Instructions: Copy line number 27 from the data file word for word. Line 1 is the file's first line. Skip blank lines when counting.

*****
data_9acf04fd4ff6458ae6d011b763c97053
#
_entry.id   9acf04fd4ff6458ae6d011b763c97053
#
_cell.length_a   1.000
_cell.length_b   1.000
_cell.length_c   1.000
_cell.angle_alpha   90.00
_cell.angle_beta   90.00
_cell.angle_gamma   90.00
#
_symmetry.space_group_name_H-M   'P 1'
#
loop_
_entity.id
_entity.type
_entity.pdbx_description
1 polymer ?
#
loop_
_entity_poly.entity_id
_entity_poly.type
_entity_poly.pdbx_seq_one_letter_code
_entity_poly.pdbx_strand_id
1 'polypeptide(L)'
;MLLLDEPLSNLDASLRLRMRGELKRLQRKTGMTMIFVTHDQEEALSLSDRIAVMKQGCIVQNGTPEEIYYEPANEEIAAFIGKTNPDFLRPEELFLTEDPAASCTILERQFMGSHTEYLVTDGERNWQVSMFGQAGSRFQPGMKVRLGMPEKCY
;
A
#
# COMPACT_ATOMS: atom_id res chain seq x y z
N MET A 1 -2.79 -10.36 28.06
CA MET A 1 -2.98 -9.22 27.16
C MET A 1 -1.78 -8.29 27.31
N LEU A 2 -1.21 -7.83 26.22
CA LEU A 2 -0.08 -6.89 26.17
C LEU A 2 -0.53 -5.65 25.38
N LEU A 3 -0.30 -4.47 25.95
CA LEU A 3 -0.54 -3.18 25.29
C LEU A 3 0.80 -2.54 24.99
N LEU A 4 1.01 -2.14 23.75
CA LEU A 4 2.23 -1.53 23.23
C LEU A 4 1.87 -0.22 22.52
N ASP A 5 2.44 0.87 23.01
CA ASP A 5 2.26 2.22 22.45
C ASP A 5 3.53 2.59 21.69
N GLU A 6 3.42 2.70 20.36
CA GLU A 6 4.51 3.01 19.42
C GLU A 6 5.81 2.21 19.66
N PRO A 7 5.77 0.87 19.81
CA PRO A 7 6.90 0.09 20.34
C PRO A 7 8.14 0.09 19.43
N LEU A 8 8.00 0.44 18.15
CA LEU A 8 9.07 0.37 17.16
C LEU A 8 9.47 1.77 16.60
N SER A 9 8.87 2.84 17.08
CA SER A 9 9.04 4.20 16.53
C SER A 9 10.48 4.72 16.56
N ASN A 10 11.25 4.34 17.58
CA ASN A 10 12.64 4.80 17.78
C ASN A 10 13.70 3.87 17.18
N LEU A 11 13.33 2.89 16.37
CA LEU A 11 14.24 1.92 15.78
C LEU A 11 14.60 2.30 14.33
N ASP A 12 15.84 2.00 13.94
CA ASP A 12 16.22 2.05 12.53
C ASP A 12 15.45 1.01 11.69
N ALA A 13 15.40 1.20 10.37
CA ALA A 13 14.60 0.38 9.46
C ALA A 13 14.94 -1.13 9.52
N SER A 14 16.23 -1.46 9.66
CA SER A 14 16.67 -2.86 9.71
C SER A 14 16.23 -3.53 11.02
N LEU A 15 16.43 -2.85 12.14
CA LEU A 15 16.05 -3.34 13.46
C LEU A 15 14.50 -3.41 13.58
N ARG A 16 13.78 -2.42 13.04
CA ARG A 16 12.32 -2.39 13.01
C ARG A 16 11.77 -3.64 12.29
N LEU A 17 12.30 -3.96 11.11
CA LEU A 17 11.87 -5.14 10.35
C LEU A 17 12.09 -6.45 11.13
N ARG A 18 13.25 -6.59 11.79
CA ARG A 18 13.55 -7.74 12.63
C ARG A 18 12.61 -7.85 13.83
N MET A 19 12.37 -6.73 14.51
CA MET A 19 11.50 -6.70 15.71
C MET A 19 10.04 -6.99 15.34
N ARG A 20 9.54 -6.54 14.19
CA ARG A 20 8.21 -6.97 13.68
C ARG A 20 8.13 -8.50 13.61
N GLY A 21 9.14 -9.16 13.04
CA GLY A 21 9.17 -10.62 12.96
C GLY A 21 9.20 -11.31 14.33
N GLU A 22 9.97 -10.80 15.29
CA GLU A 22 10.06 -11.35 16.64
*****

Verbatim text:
;